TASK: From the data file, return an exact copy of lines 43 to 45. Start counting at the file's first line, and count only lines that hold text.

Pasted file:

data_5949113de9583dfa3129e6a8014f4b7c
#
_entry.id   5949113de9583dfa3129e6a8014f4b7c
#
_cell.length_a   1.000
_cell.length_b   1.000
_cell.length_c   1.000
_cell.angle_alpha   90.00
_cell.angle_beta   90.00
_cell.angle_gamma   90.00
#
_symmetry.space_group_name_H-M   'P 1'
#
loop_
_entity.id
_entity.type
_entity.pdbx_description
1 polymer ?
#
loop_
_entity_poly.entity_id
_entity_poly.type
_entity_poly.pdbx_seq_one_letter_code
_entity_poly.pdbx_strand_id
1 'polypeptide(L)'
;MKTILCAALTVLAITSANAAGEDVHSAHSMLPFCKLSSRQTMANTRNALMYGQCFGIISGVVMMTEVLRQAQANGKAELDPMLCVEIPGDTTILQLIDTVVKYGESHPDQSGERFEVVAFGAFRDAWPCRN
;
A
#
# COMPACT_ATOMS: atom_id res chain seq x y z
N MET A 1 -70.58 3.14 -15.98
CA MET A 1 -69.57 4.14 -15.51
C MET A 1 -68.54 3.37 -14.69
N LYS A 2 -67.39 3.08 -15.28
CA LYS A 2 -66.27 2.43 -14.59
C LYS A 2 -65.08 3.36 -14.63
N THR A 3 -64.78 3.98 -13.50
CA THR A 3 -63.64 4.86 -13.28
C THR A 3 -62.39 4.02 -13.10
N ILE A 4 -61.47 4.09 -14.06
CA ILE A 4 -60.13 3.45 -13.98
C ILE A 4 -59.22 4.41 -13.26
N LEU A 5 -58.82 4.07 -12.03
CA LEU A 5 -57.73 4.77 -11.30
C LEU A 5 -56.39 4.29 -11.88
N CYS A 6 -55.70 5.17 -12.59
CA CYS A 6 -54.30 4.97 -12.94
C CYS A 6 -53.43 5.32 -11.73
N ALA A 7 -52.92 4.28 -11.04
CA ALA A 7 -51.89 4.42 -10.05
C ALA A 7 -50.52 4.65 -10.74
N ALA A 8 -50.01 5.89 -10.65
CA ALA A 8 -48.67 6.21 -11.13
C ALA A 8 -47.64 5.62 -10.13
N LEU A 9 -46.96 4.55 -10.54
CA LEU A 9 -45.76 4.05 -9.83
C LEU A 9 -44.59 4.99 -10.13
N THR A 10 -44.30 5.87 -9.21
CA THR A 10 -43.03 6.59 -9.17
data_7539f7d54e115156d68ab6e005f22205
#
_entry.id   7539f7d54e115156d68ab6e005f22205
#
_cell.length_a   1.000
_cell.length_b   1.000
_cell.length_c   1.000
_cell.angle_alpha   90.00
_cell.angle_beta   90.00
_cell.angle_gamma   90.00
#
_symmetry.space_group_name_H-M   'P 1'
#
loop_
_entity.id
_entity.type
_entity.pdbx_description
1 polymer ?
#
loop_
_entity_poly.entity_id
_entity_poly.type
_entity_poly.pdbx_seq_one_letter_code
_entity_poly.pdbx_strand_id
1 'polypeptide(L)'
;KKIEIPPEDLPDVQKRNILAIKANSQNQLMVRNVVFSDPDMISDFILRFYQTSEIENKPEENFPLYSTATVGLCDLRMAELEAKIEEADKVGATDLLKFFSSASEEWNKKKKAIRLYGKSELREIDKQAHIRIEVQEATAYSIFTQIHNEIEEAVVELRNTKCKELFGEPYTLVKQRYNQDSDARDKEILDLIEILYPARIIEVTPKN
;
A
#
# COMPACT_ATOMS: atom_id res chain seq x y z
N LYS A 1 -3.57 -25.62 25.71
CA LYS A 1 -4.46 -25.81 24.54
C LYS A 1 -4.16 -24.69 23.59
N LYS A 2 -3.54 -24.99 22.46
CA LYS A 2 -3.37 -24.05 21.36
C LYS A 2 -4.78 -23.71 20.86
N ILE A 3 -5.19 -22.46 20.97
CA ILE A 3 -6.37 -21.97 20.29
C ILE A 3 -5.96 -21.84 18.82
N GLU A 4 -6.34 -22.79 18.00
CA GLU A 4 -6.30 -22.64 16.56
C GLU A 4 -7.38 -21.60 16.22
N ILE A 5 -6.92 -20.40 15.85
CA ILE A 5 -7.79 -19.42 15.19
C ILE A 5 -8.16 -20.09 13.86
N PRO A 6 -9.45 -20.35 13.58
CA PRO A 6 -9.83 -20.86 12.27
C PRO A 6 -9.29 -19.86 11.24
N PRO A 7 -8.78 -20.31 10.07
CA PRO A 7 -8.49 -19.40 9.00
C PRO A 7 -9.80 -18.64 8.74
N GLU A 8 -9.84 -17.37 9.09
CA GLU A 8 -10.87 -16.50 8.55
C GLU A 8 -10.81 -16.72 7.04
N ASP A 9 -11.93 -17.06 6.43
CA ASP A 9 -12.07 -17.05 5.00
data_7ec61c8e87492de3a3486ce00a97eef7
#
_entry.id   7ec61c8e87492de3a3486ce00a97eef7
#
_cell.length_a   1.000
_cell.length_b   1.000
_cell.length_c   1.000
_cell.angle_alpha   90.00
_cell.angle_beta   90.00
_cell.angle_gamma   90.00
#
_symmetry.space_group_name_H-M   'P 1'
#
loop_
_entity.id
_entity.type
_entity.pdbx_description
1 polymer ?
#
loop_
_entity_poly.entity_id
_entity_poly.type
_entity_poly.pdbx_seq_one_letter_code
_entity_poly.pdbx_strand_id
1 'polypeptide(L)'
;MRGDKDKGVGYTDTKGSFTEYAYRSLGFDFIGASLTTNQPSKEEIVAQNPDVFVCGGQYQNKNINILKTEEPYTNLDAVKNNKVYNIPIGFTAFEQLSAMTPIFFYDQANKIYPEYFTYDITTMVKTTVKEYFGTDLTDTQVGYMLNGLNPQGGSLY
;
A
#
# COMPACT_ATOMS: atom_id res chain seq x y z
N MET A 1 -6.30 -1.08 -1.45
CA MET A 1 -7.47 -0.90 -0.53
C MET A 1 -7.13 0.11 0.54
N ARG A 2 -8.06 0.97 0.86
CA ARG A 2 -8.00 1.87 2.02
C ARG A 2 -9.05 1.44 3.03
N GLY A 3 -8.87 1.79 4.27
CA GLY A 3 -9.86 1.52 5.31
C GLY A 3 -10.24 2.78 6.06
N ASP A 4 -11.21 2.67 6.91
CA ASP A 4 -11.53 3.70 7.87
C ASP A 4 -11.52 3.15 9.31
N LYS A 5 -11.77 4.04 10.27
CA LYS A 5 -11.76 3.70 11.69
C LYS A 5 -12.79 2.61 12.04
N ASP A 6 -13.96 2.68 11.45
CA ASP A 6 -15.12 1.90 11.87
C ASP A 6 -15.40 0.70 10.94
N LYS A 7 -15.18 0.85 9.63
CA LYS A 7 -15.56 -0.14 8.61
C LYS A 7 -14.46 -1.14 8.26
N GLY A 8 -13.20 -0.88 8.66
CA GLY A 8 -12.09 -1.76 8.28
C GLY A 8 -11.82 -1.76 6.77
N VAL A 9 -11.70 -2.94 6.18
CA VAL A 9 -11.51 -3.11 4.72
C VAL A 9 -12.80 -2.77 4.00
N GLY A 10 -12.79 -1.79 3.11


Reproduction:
N LEU A 5 -58.82 4.07 -12.03
CA LEU A 5 -57.73 4.77 -11.30
C LEU A 5 -56.39 4.29 -11.88